If they’re not reciting by heart the poems which were also songs that their grandparents recited, then something’s very odd here, okay? This is the outlier in human history, this has never really been the case before, even before a people would have [inaudible] songs and poems, which would be passed down from generation to generation, and almost all of that is gone now, the musical heritage is gone, the poetic heritage is gone, most of the arts are gone, they’ve established little niches for themselves in the Academy, which is poison or in the art industry, the art museum industry, but really, it’s not a thing of the people, which it always had been, and there were basic cultural things that we are not getting done at all, forgetting about arts and literature, we don’t even manage to get the boys and girls together to enjoy each other’s company, and then to get married, we’re not even doing that, I mean, we’re failing at the fundamental human task of survival beyond [inaudible], that is to get children and to have those children drive, because rooting from you good habits of life, they’re getting married young, they were having… Don’t even manage to do that, and that… Well, I would say that makes us unique in the history of men, a uniquely colossal and inhuman failure.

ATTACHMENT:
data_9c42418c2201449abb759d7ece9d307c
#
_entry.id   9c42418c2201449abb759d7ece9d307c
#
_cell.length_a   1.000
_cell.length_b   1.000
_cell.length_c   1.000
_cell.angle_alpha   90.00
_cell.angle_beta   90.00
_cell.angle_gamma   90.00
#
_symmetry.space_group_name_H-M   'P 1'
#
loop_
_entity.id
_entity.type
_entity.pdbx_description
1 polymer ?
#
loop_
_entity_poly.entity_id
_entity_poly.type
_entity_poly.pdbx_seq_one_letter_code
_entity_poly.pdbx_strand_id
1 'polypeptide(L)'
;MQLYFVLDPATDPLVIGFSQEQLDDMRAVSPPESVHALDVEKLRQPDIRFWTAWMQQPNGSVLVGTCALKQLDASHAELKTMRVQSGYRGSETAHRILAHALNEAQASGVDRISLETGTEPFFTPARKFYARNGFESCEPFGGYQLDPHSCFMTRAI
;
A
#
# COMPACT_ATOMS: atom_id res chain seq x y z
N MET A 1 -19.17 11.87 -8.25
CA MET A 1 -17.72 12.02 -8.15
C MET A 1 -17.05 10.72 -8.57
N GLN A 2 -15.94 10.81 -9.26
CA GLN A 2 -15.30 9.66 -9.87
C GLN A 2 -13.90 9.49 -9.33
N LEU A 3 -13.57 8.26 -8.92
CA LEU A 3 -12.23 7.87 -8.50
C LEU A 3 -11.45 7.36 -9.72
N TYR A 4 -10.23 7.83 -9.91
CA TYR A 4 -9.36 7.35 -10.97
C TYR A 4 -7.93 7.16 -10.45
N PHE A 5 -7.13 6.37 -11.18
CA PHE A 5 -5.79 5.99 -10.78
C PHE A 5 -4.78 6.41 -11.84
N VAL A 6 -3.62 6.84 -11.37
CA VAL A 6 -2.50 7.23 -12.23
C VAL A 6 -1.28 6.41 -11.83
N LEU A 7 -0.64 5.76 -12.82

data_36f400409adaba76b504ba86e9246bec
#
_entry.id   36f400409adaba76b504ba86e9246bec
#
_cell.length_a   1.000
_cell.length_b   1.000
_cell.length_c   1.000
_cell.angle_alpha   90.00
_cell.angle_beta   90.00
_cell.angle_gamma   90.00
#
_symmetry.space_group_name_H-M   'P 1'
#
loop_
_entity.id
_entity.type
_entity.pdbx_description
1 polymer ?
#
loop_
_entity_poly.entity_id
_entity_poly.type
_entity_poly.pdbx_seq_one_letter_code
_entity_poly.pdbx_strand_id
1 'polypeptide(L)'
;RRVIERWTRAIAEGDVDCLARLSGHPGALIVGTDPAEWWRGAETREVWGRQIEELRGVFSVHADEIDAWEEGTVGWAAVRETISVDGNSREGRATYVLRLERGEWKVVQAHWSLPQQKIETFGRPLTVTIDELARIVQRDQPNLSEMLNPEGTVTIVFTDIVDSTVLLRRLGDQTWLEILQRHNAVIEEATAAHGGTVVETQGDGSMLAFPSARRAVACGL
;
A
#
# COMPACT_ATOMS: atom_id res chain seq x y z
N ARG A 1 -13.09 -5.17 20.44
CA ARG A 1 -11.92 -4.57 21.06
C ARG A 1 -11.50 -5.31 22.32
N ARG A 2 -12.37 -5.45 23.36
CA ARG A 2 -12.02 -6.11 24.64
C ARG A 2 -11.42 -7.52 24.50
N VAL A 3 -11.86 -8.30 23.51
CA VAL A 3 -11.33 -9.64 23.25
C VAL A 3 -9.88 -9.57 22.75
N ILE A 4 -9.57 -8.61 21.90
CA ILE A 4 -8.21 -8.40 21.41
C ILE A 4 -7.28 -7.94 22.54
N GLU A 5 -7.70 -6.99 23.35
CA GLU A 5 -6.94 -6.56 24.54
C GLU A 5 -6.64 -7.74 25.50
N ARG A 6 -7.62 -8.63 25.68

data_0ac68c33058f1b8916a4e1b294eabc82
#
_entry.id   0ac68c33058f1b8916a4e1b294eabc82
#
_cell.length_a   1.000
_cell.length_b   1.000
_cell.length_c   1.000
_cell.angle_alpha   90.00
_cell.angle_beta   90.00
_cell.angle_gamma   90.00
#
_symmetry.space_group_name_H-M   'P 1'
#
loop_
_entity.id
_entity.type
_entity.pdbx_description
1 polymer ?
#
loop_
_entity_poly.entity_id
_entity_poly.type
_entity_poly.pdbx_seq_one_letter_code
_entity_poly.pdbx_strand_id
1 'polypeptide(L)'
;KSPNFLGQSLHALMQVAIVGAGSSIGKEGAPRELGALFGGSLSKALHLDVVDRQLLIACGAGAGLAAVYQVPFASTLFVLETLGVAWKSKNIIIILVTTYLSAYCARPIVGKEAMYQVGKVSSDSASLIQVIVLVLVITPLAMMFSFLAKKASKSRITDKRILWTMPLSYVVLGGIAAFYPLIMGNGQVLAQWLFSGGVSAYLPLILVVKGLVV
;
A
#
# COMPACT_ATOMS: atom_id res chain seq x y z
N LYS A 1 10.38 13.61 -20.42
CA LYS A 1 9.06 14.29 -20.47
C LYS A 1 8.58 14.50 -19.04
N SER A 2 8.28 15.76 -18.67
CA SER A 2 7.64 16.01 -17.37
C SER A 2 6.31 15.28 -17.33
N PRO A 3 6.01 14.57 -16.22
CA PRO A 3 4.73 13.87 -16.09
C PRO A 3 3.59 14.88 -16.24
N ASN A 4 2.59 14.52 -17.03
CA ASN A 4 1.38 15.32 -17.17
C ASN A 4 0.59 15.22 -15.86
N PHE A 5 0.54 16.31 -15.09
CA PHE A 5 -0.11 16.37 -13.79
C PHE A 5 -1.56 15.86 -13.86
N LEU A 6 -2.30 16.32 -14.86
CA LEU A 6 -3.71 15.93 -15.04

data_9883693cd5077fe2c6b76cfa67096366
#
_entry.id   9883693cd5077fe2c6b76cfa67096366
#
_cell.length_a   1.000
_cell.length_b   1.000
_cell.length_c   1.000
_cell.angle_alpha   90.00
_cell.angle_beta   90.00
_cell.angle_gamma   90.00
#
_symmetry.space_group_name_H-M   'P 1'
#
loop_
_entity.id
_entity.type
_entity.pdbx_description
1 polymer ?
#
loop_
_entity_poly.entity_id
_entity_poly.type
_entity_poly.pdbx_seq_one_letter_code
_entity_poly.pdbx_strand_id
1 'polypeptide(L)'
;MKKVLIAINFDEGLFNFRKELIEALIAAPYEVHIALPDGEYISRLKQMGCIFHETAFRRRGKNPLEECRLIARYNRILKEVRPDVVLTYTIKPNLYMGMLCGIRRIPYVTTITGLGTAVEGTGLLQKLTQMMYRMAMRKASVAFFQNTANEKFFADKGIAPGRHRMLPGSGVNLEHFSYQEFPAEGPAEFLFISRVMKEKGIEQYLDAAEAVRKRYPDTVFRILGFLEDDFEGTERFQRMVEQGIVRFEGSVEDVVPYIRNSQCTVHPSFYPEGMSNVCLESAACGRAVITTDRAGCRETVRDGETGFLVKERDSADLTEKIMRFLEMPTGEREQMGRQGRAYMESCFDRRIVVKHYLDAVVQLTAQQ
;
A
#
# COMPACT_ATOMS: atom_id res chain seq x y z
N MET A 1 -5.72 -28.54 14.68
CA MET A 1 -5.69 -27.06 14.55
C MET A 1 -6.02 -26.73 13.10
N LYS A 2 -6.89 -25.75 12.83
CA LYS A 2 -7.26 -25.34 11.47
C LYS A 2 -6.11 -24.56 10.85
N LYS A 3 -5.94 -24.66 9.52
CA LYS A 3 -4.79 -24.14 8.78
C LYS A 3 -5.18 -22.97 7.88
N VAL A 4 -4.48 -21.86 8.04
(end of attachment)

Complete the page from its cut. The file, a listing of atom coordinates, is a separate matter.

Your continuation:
Eric Sammons: